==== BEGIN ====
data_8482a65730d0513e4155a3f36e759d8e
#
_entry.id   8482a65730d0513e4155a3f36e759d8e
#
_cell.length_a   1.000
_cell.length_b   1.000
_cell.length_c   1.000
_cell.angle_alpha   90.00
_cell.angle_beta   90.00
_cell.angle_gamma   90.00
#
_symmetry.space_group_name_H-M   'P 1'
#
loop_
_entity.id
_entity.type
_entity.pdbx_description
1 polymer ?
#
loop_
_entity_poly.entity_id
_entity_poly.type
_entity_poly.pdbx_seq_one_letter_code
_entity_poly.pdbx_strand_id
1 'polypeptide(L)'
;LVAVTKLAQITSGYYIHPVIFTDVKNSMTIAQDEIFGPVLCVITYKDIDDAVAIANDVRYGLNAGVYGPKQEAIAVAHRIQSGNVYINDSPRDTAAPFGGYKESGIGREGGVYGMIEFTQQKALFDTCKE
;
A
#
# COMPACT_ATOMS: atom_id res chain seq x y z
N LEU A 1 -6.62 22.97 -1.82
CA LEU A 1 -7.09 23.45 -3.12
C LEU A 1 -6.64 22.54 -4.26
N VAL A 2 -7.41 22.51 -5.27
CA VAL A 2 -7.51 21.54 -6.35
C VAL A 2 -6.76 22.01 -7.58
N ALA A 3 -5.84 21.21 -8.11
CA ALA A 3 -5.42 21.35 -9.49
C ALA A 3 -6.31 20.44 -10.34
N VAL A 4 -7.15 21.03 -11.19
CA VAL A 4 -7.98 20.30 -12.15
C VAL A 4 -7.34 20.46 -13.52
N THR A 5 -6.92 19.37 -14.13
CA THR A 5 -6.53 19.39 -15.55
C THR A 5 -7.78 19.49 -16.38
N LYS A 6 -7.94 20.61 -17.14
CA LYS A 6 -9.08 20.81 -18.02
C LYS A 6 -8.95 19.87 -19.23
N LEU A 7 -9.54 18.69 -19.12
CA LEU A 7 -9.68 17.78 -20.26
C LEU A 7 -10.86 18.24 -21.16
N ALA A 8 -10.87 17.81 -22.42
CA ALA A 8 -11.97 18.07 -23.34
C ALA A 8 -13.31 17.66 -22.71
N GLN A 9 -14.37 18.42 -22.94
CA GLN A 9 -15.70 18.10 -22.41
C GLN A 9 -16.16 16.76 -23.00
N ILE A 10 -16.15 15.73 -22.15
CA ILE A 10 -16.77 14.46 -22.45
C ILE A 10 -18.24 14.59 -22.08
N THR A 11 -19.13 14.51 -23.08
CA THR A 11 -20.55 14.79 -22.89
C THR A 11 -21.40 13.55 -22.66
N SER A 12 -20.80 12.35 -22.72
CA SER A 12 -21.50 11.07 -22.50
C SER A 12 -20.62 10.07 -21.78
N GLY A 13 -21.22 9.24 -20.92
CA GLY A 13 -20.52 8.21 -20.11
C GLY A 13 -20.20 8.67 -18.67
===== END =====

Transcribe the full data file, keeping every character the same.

data_8482a65730d0513e4155a3f36e759d8e
#
_entry.id   8482a65730d0513e4155a3f36e759d8e
#
_cell.length_a   1.000
_cell.length_b   1.000
_cell.length_c   1.000
_cell.angle_alpha   90.00
_cell.angle_beta   90.00
_cell.angle_gamma   90.00
#
_symmetry.space_group_name_H-M   'P 1'
#
loop_
_entity.id
_entity.type
_entity.pdbx_description
1 polymer ?
#
loop_
_entity_poly.entity_id
_entity_poly.type
_entity_poly.pdbx_seq_one_letter_code
_entity_poly.pdbx_strand_id
1 'polypeptide(L)'
;LVAVTKLAQITSGYYIHPVIFTDVKNSMTIAQDEIFGPVLCVITYKDIDDAVAIANDVRYGLNAGVYGPKQEAIAVAHRIQSGNVYINDSPRDTAAPFGGYKESGIGREGGVYGMIEFTQQKALFDTCKE
;
A
#
# COMPACT_ATOMS: atom_id res chain seq x y z
N LEU A 1 -6.62 22.97 -1.82
CA LEU A 1 -7.09 23.45 -3.12
C LEU A 1 -6.64 22.54 -4.26
N VAL A 2 -7.41 22.51 -5.27
CA VAL A 2 -7.51 21.54 -6.35
C VAL A 2 -6.76 22.01 -7.58
N ALA A 3 -5.84 21.21 -8.11
CA ALA A 3 -5.42 21.35 -9.49
C ALA A 3 -6.31 20.44 -10.34
N VAL A 4 -7.15 21.03 -11.19
CA VAL A 4 -7.98 20.30 -12.15
C VAL A 4 -7.34 20.46 -13.52
N THR A 5 -6.92 19.37 -14.13
CA THR A 5 -6.53 19.39 -15.55
C THR A 5 -7.78 19.49 -16.38
N LYS A 6 -7.94 20.61 -17.14
CA LYS A 6 -9.08 20.81 -18.02
C LYS A 6 -8.95 19.87 -19.23
N LEU A 7 -9.54 18.69 -19.12
CA LEU A 7 -9.68 17.78 -20.26
C LEU A 7 -10.86 18.24 -21.16
N ALA A 8 -10.87 17.81 -22.42
CA ALA A 8 -11.97 18.07 -23.34
C ALA A 8 -13.31 17.66 -22.71
N GLN A 9 -14.37 18.42 -22.94
CA GLN A 9 -15.70 18.10 -22.41
C GLN A 9 -16.16 16.76 -23.00
N ILE A 10 -16.15 15.73 -22.15
CA ILE A 10 -16.77 14.46 -22.45
C ILE A 10 -18.24 14.59 -22.08
N THR A 11 -19.13 14.51 -23.08
CA THR A 11 -20.55 14.79 -22.89
C THR A 11 -21.40 13.55 -22.66
N SER A 12 -20.80 12.35 -22.72
CA SER A 12 -21.50 11.07 -22.50
C SER A 12 -20.62 10.07 -21.78
N GLY A 13 -21.22 9.24 -20.92
CA GLY A 13 -20.52 8.21 -20.11
C GLY A 13 -20.20 8.67 -18.67